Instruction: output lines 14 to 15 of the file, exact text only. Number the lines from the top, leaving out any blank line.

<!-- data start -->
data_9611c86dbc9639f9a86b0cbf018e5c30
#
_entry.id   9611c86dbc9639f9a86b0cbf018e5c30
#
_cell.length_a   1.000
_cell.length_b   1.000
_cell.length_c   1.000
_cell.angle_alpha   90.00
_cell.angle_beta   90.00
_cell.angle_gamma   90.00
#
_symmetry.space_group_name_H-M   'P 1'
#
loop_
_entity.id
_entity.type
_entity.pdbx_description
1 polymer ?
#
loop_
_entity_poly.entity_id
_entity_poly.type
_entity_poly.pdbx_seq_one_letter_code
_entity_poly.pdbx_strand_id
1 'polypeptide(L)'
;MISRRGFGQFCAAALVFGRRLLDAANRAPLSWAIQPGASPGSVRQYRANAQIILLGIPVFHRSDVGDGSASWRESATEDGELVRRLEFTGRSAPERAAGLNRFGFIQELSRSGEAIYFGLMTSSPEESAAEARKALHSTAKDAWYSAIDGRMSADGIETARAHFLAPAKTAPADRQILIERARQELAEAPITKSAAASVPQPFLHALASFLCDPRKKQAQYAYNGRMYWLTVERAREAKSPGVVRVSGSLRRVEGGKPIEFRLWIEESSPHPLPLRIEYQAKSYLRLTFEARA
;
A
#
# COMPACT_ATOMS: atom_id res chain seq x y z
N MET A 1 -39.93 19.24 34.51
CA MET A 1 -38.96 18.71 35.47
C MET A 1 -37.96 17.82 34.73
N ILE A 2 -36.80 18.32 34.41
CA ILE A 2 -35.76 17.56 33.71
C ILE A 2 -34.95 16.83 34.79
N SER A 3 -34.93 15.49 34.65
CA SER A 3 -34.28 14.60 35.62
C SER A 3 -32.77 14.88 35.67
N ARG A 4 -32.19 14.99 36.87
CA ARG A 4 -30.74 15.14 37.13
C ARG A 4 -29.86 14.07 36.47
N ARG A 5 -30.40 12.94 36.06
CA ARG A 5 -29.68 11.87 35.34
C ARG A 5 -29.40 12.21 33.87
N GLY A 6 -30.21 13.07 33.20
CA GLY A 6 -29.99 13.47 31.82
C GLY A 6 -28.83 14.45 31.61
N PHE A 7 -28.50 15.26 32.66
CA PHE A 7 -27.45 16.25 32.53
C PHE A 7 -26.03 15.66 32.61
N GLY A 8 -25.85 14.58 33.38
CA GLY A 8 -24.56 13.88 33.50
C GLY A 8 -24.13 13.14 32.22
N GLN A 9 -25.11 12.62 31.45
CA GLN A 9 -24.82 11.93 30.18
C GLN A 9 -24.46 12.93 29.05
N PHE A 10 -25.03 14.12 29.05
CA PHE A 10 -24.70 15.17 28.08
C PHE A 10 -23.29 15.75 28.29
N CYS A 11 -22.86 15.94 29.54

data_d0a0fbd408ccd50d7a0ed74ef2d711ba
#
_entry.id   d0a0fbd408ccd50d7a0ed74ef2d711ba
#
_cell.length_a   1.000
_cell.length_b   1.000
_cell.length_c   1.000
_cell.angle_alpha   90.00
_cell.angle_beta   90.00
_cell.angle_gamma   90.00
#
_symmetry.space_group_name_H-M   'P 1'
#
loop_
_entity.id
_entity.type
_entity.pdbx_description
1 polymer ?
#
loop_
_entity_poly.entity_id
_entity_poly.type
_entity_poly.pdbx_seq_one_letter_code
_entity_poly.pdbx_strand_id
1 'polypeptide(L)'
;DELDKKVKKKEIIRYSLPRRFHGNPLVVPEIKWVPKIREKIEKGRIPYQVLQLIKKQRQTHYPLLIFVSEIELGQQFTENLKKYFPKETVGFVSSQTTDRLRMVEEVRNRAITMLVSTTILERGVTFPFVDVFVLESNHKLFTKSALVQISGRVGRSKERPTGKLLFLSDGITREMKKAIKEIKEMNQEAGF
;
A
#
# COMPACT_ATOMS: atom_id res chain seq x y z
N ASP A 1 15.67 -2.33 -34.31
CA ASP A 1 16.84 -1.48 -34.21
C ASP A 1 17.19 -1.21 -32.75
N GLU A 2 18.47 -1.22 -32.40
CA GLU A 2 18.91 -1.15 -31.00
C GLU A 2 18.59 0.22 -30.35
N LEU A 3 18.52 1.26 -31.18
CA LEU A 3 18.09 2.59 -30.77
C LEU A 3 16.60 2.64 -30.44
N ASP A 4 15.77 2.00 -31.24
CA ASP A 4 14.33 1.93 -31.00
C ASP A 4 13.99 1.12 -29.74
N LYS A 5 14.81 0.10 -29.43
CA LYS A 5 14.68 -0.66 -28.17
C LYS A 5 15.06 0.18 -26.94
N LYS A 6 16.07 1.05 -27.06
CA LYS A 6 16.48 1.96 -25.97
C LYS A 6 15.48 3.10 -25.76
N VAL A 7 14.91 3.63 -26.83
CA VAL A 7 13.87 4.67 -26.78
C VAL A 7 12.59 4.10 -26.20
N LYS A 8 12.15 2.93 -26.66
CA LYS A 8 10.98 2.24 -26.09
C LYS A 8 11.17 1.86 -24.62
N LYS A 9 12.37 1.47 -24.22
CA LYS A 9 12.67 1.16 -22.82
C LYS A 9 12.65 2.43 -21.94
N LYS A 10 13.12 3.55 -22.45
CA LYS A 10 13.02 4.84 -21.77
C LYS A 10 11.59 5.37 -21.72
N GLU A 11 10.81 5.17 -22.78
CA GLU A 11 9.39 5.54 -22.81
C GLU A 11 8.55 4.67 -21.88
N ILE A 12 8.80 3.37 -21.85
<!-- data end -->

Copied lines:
loop_
_entity.id